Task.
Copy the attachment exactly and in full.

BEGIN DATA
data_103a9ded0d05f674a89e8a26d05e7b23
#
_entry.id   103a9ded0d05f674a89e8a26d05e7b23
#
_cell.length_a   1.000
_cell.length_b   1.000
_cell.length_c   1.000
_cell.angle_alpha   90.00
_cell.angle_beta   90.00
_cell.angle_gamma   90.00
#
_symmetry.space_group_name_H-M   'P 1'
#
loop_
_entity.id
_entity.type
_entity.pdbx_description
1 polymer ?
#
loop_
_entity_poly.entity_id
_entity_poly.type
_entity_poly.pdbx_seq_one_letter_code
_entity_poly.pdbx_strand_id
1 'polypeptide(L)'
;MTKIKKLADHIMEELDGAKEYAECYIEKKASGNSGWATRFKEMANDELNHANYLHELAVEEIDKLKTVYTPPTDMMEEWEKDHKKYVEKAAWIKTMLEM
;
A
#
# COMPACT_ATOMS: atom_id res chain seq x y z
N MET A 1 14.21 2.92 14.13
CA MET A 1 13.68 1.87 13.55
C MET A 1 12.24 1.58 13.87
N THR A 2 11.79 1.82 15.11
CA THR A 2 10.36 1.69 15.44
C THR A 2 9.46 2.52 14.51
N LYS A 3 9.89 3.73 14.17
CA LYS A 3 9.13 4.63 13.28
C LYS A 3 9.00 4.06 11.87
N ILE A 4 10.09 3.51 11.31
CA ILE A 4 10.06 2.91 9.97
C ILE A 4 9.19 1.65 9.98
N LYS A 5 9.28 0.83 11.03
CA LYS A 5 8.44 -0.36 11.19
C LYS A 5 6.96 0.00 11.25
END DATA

data_103a9ded0d05f674a89e8a26d05e7b23
#
_entry.id   103a9ded0d05f674a89e8a26d05e7b23
#
_cell.length_a   1.000
_cell.length_b   1.000
_cell.length_c   1.000
_cell.angle_alpha   90.00
_cell.angle_beta   90.00
_cell.angle_gamma   90.00
#
_symmetry.space_group_name_H-M   'P 1'
#
loop_
_entity.id
_entity.type
_entity.pdbx_description
1 polymer ?
#
loop_
_entity_poly.entity_id
_entity_poly.type
_entity_poly.pdbx_seq_one_letter_code
_entity_poly.pdbx_strand_id
1 'polypeptide(L)'
;MTKIKKLADHIMEELDGAKEYAECYIEKKASGNSGWATRFKEMANDELNHANYLHELAVEEIDKLKTVYTPPTDMMEEWEKDHKKYVEKAAWIKTMLEM
;
A
#
# COMPACT_ATOMS: atom_id res chain seq x y z
N MET A 1 14.21 2.92 14.13
CA MET A 1 13.68 1.87 13.55
C MET A 1 12.24 1.58 13.87
N THR A 2 11.79 1.82 15.11
CA THR A 2 10.36 1.69 15.44
C THR A 2 9.46 2.52 14.51
N LYS A 3 9.89 3.73 14.17
CA LYS A 3 9.13 4.63 13.28
C LYS A 3 9.00 4.06 11.87
N ILE A 4 10.09 3.51 11.31
CA ILE A 4 10.06 2.91 9.97
C ILE A 4 9.19 1.65 9.98
N LYS A 5 9.28 0.83 11.03
CA LYS A 5 8.44 -0.36 11.19
C LYS A 5 6.96 0.00 11.25